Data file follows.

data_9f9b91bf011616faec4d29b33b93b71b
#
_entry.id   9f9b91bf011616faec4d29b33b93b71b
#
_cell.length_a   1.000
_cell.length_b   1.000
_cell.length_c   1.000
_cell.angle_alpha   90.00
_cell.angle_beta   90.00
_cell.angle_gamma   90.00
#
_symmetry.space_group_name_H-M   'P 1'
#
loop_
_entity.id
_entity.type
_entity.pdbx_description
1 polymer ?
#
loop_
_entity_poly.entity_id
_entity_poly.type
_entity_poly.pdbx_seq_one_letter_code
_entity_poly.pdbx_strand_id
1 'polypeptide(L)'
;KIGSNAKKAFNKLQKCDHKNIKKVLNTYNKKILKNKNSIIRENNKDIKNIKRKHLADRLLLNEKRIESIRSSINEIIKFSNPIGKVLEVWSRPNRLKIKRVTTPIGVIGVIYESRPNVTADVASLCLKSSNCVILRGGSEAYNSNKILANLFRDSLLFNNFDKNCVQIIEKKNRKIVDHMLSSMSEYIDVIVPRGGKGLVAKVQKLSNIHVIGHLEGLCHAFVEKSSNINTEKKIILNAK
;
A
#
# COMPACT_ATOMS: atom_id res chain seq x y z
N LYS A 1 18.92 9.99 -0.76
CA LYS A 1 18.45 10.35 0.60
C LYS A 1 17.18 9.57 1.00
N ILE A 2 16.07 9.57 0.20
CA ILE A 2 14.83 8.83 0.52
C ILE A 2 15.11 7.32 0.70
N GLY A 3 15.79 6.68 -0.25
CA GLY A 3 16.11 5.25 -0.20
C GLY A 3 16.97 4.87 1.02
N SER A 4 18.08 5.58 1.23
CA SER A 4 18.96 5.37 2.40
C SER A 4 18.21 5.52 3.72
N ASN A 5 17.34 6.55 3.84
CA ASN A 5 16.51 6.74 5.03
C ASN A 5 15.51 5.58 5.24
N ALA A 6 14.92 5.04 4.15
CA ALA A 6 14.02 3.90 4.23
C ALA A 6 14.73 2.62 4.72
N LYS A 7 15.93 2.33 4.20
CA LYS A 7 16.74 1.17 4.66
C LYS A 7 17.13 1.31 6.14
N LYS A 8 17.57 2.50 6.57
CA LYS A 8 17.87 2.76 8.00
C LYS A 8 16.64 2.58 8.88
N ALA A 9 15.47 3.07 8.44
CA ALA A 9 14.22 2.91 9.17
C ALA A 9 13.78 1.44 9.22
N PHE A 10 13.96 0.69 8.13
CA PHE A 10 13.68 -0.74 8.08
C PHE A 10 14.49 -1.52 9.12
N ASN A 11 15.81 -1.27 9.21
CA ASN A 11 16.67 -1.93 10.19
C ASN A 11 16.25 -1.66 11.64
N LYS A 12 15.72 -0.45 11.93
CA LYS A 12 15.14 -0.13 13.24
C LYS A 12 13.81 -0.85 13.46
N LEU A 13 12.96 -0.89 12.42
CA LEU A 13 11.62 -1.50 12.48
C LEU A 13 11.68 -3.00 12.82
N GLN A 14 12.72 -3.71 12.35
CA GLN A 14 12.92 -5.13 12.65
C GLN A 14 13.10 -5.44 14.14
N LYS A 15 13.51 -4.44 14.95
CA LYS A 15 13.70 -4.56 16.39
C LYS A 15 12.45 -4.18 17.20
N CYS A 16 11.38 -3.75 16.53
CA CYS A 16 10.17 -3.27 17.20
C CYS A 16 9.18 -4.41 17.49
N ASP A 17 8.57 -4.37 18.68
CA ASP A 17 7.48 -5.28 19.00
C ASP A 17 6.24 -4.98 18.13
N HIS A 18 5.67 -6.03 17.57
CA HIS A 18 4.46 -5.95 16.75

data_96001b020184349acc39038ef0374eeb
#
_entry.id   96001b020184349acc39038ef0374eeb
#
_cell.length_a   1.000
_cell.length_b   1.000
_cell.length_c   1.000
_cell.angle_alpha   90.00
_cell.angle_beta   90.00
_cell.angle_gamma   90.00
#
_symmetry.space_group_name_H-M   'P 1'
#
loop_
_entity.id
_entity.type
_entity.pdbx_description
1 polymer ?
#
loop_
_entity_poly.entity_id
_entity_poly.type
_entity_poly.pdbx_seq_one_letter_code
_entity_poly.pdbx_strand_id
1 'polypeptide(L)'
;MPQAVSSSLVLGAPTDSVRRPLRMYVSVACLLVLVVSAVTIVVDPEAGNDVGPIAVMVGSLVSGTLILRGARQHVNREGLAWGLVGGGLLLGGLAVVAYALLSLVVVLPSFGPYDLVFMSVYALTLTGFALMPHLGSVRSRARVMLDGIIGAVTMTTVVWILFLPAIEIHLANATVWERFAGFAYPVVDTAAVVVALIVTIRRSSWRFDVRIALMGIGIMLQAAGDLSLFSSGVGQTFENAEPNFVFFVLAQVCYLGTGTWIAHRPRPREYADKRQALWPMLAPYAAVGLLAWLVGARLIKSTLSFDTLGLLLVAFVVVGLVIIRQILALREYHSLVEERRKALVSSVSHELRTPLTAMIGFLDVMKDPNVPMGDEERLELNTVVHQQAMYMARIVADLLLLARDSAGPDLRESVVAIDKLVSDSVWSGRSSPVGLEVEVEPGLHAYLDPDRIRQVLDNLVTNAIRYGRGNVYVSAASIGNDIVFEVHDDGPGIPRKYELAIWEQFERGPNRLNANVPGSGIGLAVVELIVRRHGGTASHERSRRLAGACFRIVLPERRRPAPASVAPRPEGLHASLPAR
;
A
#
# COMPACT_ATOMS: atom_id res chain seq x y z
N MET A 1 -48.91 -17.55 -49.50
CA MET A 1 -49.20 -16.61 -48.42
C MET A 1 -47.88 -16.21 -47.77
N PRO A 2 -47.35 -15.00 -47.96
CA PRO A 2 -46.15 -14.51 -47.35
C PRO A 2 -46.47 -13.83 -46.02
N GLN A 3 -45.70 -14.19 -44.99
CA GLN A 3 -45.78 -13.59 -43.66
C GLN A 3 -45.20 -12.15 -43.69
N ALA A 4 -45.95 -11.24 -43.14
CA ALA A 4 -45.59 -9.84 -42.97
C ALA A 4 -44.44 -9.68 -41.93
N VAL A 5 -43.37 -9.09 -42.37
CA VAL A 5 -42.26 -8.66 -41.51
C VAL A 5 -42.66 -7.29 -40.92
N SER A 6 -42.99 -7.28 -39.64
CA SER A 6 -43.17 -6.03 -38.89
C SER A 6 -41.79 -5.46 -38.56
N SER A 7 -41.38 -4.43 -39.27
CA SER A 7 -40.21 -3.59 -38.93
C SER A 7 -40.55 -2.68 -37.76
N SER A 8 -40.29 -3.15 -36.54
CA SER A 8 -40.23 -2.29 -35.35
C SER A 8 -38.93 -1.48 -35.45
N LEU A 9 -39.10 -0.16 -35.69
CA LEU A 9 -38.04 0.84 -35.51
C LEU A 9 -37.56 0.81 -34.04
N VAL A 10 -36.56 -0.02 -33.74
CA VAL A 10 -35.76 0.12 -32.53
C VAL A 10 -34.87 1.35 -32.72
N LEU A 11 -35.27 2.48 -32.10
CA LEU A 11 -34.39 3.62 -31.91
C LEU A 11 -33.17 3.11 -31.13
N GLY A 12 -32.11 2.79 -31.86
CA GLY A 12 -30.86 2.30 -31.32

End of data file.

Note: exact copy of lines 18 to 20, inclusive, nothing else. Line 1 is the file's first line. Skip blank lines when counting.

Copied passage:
1 polymer ?
#
loop_